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In the Teeth of a Hostile Universe
The Failure to Adapt Robert E. Howard’s Fiction to Film


I have read Robert E. Howard since age 13. As Americans are generally inclined, I have always wanted to see my favorite author’s stories adapted to film. In this I have been vastly disappointed. Conan, Red Sonja and Kull where all done poorly; converted from the enigmatic protagonists of gripping short stories into comic book superheroes with overwritten back-stories fumbling through a save-the-world-from-banal-evil epic. The characters were not bad, the actors all well-selected for their roles. I have tended to blame the screenwriters. But really, it is the modern American idiot that is the problem. The modern reader’s and moviegoer’s inability to appreciate episodic fiction in the Howard style is symptomatic of a vast cultural emptiness and is generally dependent on three stifling crutches:

1. The Need for a comprehensive back-story

2. Explicit rather than implicit characterization

3. Heroes must save the world

1. Back-story. The way in which readers and moviegoers usually prefer to interact with fiction is as a fully informed expert on the protagonist. Howard’s protagonists were enigmatic to the core. If you want to appreciate a Howard character in film, watch Arnold Schwarzenegger’s performance in Predator. That is a Conan story, the character becoming known through what matters—his actions. But modern Americans want to know if his mommy was nice to him, and why he hates authority figures. Conan was an asshole! Howard made no excuses, just let Conan be an asshole and be cool doing it. But America cannot have that.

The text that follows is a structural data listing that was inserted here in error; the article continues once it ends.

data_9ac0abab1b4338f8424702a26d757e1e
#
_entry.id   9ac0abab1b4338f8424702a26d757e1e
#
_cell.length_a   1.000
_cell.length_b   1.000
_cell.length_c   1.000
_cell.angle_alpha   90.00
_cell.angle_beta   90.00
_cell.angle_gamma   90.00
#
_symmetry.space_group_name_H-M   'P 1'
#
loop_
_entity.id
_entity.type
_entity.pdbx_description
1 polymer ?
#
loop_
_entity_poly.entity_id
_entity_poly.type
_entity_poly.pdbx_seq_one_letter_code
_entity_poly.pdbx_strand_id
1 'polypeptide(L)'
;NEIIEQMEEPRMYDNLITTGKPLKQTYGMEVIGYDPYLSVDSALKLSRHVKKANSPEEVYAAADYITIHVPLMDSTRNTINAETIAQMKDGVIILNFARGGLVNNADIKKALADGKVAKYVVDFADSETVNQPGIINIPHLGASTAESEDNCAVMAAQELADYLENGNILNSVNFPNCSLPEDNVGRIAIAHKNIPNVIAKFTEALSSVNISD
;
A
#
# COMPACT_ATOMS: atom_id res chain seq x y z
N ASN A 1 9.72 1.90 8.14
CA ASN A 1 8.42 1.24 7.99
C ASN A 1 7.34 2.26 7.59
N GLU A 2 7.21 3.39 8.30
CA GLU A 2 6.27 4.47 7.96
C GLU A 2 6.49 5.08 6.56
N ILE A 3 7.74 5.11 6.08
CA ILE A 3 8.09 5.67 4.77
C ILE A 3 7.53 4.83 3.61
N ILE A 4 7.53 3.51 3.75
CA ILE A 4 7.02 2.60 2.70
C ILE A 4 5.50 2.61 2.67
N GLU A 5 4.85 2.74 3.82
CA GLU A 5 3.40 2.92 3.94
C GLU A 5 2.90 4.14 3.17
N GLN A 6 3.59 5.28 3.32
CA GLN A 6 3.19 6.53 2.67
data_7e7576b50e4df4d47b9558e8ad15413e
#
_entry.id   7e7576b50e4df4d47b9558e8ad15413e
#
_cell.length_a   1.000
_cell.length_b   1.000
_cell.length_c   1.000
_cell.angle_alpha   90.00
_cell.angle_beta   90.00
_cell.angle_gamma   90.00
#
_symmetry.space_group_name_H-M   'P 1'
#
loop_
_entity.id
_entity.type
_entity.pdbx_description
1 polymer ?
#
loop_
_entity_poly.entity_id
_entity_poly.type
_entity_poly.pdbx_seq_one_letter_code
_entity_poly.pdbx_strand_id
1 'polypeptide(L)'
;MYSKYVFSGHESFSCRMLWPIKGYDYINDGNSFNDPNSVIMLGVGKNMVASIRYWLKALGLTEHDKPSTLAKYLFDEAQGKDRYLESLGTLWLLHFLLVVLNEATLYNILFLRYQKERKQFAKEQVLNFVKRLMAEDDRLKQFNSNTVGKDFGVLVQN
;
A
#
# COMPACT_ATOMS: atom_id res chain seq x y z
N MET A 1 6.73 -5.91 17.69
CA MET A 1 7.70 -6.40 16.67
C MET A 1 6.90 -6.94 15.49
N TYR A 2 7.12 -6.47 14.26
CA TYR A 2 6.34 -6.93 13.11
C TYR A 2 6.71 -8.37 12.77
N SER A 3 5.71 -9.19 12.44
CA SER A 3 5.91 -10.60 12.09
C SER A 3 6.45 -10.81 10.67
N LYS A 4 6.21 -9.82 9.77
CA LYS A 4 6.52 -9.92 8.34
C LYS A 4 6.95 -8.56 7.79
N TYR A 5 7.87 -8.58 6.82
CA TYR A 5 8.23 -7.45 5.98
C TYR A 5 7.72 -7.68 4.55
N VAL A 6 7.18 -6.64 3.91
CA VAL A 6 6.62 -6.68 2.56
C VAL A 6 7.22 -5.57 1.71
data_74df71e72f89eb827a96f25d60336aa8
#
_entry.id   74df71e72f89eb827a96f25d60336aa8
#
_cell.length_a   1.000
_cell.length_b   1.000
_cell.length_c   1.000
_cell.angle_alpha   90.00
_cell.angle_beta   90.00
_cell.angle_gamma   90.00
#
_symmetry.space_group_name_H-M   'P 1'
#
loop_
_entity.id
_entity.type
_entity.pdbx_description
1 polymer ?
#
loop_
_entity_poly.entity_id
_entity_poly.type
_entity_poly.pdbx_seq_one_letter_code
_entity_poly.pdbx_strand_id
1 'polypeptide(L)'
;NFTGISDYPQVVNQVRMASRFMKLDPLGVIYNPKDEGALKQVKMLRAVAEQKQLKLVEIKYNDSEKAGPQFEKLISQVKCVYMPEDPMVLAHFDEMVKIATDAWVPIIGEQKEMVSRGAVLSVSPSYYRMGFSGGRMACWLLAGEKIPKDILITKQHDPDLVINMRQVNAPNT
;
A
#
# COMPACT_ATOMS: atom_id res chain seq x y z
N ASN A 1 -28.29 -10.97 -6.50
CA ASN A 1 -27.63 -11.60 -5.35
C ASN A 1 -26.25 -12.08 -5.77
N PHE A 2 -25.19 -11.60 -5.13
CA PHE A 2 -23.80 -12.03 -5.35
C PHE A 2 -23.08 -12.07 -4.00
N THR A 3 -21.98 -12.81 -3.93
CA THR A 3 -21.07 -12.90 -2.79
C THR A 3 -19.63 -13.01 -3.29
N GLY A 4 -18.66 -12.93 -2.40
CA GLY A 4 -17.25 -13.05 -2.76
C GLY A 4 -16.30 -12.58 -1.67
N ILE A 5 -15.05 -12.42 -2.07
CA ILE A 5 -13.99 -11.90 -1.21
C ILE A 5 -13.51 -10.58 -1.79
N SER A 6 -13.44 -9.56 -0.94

2. Explicit over implicit characterization, or “gross artifice” as charcter. Modern readers and moviegoers have zero imagination—jerks like me get paid to provide that. Therefore, they cannot get behind a character en masse unless he exemplifies either classic Hollywood good guy characteristics, is mindlessly rebellious [for youth appeal], or is a conflicted pussy, like them. Solomon Kane, the literary character, was a dark, vengeful persecutor. He was the Osama bin Laden of his day, a religious fundamentalist who believed in sending people to Hell the hard way. Solomon Kane the movie draws only the character iconography [hat, pistol, sword, cloak] from the comic version of Kane, and comics are only concerned with the above mentioned iconography, super powers [which the movie Kane has but Howard’s Kane did not], and back-story [which the movie spends 70% of its time on and Howard intentionally obscured]. The movie was so alien to the literary character I cannot review it objectively, although I found it mildly entertaining. If you would like to enjoy a Solomon Kane-like story on film, view Clint Eastwood’s High Plains Drifter. That is Solomon Kane softened up enough to get an American to swallow it.

3. World-saving. Having a Howard character save the world from evil is ridiculous. Howard’s best characters hated the world; saw the world as an evil unfulfilling place. Standard fantasy like Tolkien and C.S. Lewis presents the heroic setting as a child’s escapist fairytale. This fairytale land is threatened by darkness, and is then rescued by heroes who are good, either because their ancestors were rich [Aragorn], or because they possess the innocence of children—Tolkien’s hobbits and Lewis’ entire cast. Howard’s fantasy settings suck just as much as ours as far as misery and injustice goes, and on top of that, have intrinsic supernatural horrific elements. His characters succeed only in keeping these evils at bay enough to carve a temporary path for themselves and perhaps some lucky associate, and they do so because they possess a defiant mindset and what writer Jack Donovan would call the ‘tactical virtues of manliness’. In other words, Conan, Bran Mak Morn, Kull, Cormac, and Wulfere the Skull-cleaver would be running multinational drug cartels if Howard were writing today about today. And Kane would be hunting them down, not because he was a good guy, but because he had a problem that only had one illusory solution…